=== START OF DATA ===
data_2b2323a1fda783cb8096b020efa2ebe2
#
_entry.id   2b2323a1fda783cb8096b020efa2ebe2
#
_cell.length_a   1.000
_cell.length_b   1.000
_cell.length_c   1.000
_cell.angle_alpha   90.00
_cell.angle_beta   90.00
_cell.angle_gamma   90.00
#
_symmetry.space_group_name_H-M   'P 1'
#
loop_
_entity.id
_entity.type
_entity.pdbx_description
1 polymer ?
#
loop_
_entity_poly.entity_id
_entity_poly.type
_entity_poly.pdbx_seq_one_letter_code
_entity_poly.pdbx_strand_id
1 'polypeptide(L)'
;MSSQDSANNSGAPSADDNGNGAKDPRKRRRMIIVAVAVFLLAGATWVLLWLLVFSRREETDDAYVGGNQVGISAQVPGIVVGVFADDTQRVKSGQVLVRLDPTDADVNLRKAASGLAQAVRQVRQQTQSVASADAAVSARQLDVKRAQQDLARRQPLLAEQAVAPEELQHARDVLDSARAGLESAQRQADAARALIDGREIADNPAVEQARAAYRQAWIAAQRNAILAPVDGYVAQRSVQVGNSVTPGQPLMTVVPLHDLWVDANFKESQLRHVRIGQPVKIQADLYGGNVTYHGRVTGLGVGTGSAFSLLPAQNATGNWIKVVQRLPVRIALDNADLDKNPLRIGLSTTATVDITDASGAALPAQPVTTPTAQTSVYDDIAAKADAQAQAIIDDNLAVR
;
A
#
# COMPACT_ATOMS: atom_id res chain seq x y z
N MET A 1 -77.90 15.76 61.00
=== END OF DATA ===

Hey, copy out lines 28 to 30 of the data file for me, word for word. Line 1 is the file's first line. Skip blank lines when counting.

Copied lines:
A
#
# COMPACT_ATOMS: atom_id res chain seq x y z